Confessor, born about 1530; died in the Tower of London, 27 May, 1587; second son of Henry, second Earl of Worcester. He was committed to the Fleet, 10 June, 1562, "for translating an oratyon out of Frenche, made by the Cardinall of Lorraine ", Charles de Guise, Archbishop of Reims, "and putting the same without authority in prynte". On 27 June, 1562, he was summoned before the Lords of the Council at Greenwich, who expected "an humble submission, for wante whereof, and for that he seamed to go about to justifye his cause, he was returned to the Flete, there to remaine untill he" should "have better considered of himself". After an imprisonment of close on twenty years he was released on bail, 28 Feb., 1581-82, to attend to legal business in Monmouthshire. On 2 May, 1582, he was too ill to travel, and was permitted to remain at liberty till he should recover. By 22 October, 1585, he was in the Tower on a charge of high treason. Being possessed of properties in Gloucestershire and Monmouthshire, he paid the costs of his imprisonment, and his name therefore is not to be found in the Tower Bills.
The Catholic Encyclopedia is the most comprehensive resource on Catholic teaching, history, and information ever gathered in all of human history. This easy-to-search online version was originally printed between 1907 and 1912 in fifteen hard copy volumes.
Designed to present its readers with the full body of Catholic teaching, the Encyclopedia contains not only precise statements of what the Church has defined, but also an impartial record of different views of acknowledged authority on all disputed questions, national, political or factional. In the determination of the truth the most recent and acknowledged scientific methods are employed, and the results of the latest research in theology, philosophy, history, apologetics, archaeology, and other sciences are given careful consideration.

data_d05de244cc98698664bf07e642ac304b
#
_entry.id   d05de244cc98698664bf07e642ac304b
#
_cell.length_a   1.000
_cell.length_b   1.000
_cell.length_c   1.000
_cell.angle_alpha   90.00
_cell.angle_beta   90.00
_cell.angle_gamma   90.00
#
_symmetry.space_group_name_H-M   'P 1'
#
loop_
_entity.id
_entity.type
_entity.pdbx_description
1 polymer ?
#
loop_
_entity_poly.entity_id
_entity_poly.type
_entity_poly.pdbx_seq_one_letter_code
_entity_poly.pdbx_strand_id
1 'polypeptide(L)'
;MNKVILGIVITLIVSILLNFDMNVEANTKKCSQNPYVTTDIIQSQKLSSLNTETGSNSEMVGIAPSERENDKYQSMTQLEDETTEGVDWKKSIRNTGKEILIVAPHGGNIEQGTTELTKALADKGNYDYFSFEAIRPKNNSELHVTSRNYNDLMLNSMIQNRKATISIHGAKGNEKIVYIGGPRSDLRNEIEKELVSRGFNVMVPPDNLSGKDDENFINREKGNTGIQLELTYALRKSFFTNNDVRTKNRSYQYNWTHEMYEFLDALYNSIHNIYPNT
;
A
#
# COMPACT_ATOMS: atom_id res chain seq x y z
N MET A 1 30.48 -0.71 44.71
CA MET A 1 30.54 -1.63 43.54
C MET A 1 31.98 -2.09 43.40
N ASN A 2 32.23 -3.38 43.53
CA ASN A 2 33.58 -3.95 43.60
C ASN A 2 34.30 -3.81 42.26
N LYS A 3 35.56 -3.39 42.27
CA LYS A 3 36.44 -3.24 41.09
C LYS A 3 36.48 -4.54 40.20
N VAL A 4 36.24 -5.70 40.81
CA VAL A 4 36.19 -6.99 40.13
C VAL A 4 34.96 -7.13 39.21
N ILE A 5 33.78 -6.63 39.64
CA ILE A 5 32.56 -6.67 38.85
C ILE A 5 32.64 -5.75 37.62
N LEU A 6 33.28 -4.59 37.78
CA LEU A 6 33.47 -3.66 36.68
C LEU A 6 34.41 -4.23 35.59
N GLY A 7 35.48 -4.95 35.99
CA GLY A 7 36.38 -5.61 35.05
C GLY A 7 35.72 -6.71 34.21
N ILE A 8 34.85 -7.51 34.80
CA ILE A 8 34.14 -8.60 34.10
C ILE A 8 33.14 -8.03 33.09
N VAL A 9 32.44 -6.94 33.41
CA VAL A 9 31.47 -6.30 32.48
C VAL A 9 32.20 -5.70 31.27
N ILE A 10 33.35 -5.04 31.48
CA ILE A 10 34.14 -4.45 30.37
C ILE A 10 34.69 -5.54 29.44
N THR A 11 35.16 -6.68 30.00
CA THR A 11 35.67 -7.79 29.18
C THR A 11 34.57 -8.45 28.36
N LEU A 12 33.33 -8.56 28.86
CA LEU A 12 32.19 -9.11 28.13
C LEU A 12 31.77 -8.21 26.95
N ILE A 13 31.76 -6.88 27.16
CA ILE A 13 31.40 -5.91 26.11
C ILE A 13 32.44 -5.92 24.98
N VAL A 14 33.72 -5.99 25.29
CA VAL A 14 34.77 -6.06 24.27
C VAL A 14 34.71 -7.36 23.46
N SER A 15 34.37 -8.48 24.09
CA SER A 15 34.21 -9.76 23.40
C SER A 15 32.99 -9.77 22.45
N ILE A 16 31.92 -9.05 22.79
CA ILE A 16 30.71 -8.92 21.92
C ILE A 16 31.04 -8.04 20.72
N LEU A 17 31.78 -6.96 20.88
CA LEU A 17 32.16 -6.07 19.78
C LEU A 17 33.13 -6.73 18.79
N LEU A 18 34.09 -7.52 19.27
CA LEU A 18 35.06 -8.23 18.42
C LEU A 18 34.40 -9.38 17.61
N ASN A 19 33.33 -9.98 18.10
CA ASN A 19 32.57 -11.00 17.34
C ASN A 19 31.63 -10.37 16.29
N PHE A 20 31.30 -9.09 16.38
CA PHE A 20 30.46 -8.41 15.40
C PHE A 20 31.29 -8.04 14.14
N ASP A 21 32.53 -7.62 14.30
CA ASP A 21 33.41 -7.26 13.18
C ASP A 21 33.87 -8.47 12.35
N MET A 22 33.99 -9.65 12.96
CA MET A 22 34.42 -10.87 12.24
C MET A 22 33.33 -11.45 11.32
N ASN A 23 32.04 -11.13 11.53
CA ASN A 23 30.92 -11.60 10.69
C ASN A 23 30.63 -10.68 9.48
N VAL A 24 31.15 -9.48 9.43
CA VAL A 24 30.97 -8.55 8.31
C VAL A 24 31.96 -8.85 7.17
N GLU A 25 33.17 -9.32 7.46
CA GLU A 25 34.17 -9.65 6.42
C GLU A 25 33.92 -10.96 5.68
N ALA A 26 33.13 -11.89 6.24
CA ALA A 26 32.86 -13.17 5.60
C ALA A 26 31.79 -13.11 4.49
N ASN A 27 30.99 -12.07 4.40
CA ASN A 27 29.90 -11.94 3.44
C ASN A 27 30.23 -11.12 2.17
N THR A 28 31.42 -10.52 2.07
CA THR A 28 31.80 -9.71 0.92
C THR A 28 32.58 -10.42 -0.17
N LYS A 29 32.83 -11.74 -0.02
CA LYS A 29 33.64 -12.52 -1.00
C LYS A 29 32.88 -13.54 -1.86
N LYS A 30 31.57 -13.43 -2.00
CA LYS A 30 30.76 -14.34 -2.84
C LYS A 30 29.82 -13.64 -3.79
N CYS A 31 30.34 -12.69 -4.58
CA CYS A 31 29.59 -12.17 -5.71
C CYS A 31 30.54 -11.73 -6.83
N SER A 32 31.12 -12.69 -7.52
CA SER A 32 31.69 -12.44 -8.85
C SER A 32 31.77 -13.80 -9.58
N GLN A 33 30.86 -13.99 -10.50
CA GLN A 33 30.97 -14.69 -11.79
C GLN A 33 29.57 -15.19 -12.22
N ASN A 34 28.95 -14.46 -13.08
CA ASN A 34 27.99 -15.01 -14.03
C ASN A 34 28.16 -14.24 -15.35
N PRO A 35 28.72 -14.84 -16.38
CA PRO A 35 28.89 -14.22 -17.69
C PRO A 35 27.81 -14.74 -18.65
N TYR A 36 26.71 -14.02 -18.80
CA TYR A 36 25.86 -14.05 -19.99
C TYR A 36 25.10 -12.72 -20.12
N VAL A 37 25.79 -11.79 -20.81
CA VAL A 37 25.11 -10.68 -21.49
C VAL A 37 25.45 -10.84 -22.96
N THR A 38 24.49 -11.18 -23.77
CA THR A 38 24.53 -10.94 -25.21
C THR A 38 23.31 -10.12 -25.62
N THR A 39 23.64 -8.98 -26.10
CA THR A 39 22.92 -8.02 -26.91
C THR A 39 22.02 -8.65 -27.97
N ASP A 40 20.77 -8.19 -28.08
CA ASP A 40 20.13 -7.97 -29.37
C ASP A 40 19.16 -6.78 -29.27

No one who is interested in human history, past and present, can ignore the Catholic Church, either as an institution which has been the central figure in the civilized world for nearly two thousand years, decisively affecting its destinies, religious, literary, scientific, social and political, or as an existing power whose influence and activity extend to every part of the globe. In the past century the Church has grown both extensively and intensively among English-speaking peoples. Their living interests demand that they should have the means of informing themselves about this vast institution, which, whether they are Catholics or not, affects their fortunes and their destiny.
Copyright © Catholic Encyclopedia. Robert Appleton Company New York, NY. Volume 1: 1907; Volume 2: 1907; Volume 3: 1908; Volume 4: 1908; Volume 5: 1909; Volume 6: 1909; Volume 7: 1910; Volume 8: 1910; Volume 9: 1910; Volume 10: 1911; Volume 11: - 1911; Volume 12: - 1911; Volume 13: - 1912; Volume 14: 1912; Volume 15: 1912
Catholic Online Catholic Encyclopedia Digital version Compiled and Copyright © Catholic Online